Healing Victorian Masculinities

Research output: Contribution to journalArticle

Abstract

While the New Man figures as a "failed experiment" (22) in the novels discussed in this chapter, MacDonald finds nonetheless an implicit acknowledgement of the need for change in the social forms of gender, in romantic relationships between men and women, and in the novel as a genre equipped to engage with the changes already underway in the late-Victorian period
LanguageEnglish
Pages198-206
Number of pages9
JournalPapers on Language and Literature
Volume52
Issue number2
Publication statusPublished - 2016

Fingerprint

masculinity
genre
experiment
gender
Masculinity
Healing
Victorian Era
Romantic Relationships
Victorian Period
Late-Victorian
Acknowledgement
Novel
Experiment

Cite this

@article{bf753267407b465f8dcb28f1057afaf8,
title = "Healing Victorian Masculinities",
abstract = "While the New Man figures as a {"}failed experiment{"} (22) in the novels discussed in this chapter, MacDonald finds nonetheless an implicit acknowledgement of the need for change in the social forms of gender, in romantic relationships between men and women, and in the novel as a genre equipped to engage with the changes already underway in the late-Victorian period",
keywords = "Literary History, Literature, Criticism, English literature, masculinities, Victorian Literature",
author = "Merrick Burrow",
year = "2016",
language = "English",
volume = "52",
pages = "198--206",
journal = "Papers on Language and Literature",
issn = "0031-1294",
publisher = "Southern Illinois University Press",
number = "2",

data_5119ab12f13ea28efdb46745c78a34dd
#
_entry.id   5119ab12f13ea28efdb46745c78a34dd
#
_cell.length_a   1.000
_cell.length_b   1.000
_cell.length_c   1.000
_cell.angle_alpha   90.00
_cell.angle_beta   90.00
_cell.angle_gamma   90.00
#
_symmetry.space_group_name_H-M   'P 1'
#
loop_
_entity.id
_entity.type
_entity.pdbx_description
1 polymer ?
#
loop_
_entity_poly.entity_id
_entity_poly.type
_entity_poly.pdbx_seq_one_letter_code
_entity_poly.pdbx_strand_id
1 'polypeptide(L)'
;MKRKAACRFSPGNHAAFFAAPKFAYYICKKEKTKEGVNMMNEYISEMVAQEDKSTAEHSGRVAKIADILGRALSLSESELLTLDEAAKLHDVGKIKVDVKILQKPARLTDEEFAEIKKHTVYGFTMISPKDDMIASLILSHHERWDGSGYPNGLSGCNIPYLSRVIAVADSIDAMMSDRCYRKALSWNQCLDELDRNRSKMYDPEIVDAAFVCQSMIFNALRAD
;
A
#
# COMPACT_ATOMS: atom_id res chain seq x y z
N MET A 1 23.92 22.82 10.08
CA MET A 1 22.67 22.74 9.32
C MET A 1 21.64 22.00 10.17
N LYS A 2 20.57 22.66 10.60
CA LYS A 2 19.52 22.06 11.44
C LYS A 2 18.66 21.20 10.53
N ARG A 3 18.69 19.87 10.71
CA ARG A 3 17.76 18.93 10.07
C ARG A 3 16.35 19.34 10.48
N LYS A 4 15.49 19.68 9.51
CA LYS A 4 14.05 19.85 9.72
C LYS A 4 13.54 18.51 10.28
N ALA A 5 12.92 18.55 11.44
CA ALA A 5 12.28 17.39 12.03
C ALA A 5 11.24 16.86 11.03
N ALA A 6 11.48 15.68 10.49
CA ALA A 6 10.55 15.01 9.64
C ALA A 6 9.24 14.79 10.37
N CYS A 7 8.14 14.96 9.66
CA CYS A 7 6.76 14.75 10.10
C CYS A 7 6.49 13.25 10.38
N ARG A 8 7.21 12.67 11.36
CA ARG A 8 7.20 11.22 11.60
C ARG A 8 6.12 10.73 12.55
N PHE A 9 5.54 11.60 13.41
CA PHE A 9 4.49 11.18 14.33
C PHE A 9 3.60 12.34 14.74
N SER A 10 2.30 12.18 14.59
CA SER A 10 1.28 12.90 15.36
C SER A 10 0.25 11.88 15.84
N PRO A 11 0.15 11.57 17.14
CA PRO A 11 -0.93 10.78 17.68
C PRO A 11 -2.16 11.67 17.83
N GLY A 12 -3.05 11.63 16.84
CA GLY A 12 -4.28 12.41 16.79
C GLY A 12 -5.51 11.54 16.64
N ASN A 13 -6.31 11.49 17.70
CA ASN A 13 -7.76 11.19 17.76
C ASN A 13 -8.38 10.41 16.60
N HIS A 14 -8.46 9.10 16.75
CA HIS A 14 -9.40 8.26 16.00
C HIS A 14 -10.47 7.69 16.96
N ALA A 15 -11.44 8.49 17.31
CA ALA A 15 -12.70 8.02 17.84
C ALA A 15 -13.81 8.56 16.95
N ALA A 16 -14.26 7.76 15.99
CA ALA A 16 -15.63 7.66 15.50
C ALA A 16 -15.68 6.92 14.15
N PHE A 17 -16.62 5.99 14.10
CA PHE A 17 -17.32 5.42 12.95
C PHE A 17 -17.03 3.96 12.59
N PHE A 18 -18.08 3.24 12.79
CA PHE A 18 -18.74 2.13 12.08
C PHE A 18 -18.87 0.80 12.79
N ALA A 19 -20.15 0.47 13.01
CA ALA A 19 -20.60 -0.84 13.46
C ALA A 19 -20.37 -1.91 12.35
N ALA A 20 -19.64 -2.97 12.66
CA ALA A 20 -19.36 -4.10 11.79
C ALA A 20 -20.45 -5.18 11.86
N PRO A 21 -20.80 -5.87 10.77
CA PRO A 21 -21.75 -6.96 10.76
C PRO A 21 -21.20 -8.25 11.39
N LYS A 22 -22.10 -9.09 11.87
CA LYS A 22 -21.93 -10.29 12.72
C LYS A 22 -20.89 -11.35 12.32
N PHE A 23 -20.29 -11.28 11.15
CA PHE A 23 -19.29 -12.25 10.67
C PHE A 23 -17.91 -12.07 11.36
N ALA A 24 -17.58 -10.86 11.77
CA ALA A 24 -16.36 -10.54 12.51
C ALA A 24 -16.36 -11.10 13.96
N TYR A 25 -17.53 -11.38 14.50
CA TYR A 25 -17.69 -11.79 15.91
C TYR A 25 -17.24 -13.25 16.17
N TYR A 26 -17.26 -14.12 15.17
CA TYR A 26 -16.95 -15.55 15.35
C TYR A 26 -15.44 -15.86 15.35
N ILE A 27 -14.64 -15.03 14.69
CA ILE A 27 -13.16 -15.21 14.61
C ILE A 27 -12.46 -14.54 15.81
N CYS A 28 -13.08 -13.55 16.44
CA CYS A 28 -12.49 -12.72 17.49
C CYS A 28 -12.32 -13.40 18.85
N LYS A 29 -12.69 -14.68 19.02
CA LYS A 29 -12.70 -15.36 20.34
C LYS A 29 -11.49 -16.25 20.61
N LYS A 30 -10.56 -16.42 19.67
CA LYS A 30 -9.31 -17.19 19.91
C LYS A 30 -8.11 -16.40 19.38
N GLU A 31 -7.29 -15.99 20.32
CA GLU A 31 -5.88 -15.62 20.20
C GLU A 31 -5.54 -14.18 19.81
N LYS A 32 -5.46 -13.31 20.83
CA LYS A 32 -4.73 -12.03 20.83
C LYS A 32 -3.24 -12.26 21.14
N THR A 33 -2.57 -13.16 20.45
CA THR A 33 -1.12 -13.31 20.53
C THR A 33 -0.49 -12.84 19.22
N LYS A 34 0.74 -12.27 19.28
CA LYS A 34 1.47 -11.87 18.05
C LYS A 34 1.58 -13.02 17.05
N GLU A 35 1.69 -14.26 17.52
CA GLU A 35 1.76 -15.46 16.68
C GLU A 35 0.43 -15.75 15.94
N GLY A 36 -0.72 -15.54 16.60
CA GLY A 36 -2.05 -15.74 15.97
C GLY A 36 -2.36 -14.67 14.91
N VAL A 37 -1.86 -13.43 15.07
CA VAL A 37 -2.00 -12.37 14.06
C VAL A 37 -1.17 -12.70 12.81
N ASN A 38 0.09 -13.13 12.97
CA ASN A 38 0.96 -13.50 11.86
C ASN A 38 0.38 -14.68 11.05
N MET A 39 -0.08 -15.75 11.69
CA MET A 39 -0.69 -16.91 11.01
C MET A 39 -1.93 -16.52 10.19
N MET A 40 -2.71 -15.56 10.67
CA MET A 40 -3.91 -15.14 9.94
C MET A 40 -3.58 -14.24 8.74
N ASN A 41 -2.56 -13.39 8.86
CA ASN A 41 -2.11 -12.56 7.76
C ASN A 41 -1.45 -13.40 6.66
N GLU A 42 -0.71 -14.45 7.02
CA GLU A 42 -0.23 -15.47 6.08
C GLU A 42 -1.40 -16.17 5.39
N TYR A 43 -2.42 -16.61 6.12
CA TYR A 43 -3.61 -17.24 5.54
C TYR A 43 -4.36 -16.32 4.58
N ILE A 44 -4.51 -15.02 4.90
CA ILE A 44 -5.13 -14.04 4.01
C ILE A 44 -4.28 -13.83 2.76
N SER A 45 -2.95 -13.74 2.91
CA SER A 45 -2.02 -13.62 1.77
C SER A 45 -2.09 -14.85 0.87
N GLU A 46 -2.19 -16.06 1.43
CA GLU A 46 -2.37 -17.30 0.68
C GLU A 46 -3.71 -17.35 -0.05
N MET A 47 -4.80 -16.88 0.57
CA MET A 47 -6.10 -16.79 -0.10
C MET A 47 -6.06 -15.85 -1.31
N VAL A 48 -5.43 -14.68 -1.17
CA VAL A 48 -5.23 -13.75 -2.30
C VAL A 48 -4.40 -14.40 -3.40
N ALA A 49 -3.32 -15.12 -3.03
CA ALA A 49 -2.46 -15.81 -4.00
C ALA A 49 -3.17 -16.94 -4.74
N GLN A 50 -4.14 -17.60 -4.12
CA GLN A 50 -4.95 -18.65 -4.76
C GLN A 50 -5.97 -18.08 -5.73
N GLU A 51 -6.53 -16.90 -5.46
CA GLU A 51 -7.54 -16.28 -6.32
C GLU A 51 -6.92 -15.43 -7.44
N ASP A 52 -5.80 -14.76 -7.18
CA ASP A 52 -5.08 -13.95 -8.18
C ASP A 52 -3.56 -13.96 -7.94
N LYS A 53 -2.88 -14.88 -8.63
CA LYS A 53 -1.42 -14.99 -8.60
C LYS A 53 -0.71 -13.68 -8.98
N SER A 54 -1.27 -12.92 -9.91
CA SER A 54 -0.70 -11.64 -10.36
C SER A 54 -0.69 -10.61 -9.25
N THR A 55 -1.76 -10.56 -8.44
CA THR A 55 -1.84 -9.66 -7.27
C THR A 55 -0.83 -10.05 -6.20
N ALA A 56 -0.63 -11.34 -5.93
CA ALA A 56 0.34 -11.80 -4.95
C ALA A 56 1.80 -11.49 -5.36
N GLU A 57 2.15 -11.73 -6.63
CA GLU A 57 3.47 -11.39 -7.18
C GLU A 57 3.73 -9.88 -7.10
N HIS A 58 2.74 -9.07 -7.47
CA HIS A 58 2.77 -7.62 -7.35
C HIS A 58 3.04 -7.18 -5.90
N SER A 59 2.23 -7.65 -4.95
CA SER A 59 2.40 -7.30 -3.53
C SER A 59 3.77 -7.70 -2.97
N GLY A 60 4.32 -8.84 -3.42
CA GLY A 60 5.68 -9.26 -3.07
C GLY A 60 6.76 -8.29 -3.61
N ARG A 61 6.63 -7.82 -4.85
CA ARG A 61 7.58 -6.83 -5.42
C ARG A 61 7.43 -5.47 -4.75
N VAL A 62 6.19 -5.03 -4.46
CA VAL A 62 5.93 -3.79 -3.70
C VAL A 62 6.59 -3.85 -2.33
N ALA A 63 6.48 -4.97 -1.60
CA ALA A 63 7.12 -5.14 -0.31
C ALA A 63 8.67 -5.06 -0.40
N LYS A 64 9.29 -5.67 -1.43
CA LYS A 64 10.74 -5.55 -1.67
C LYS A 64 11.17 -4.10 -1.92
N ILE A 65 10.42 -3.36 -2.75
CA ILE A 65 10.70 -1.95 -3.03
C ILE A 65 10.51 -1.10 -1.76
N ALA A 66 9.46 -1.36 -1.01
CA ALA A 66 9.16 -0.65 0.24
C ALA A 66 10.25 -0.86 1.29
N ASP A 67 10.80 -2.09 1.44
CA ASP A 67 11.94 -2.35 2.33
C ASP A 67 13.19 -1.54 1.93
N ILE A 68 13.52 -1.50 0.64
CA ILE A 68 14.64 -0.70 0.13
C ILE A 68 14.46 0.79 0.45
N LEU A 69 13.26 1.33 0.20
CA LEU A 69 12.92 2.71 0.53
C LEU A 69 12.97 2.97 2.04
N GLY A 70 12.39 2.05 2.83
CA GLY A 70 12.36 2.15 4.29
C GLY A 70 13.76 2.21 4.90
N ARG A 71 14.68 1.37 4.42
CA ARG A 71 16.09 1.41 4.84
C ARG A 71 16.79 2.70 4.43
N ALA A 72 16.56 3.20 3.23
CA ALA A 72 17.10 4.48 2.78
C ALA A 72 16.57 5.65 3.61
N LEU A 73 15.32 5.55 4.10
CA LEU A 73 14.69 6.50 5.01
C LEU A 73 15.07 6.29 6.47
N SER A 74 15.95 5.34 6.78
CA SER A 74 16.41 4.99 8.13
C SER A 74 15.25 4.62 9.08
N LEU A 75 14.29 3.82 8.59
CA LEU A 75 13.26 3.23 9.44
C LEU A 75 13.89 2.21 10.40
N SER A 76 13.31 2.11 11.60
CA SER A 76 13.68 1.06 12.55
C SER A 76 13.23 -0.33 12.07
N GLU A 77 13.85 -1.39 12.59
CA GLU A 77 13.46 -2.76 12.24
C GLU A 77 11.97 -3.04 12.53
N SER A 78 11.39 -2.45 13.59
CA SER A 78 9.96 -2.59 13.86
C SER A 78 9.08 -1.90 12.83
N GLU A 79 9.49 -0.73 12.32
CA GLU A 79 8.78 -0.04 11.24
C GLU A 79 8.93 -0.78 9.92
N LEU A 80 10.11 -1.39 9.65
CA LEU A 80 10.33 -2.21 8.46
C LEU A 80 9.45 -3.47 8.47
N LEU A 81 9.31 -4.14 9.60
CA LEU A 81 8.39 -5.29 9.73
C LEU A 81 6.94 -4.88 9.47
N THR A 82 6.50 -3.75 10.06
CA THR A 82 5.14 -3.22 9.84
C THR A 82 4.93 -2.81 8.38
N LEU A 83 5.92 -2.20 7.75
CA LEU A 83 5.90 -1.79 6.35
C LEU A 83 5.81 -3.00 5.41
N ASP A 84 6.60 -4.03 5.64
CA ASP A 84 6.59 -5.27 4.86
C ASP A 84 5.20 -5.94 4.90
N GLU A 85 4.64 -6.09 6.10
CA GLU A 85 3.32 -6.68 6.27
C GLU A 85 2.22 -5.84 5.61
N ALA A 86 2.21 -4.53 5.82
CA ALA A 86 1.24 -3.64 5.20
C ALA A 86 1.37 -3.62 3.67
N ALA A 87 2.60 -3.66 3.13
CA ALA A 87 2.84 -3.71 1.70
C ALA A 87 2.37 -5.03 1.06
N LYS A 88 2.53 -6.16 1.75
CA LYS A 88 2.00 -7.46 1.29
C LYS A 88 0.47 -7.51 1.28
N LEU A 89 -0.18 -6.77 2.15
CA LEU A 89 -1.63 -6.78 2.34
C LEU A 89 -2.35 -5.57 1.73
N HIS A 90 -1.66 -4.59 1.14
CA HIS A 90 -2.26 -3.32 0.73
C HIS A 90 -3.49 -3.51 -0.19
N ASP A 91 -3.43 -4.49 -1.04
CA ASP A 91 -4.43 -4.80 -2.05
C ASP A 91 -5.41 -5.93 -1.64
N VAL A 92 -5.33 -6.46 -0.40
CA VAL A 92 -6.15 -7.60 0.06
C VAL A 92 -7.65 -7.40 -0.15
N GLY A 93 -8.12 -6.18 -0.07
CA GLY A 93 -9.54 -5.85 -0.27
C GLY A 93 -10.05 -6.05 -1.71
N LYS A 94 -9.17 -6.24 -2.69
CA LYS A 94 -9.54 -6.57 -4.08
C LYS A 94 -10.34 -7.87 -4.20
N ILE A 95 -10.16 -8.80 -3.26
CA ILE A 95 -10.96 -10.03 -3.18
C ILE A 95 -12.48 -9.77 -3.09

}

Healing Victorian Masculinities. / Burrow, Merrick.

In: Papers on Language and Literature, Vol. 52, No. 2, 2016, p. 198-206.

Research output: Contribution to journalArticle

TY - JOUR

T1 - Healing Victorian Masculinities

AU - Burrow, Merrick

PY - 2016

Y1 - 2016

N2 - While the New Man figures as a "failed experiment" (22) in the novels discussed in this chapter, MacDonald finds nonetheless an implicit acknowledgement of the need for change in the social forms of gender, in romantic relationships between men and women, and in the novel as a genre equipped to engage with the changes already underway in the late-Victorian period

AB - While the New Man figures as a "failed experiment" (22) in the novels discussed in this chapter, MacDonald finds nonetheless an implicit acknowledgement of the need for change in the social forms of gender, in romantic relationships between men and women, and in the novel as a genre equipped to engage with the changes already underway in the late-Victorian period

KW - Literary History

KW - Literature

KW - Criticism

KW - English literature

KW - masculinities

KW - Victorian Literature

UR - http://www.siue.edu/pll/

M3 - Article

VL - 52

SP - 198

EP - 206

JO - Papers on Language and Literature

T2 - Papers on Language and Literature

JF - Papers on Language and Literature

SN - 0031-1294

IS - 2

ER -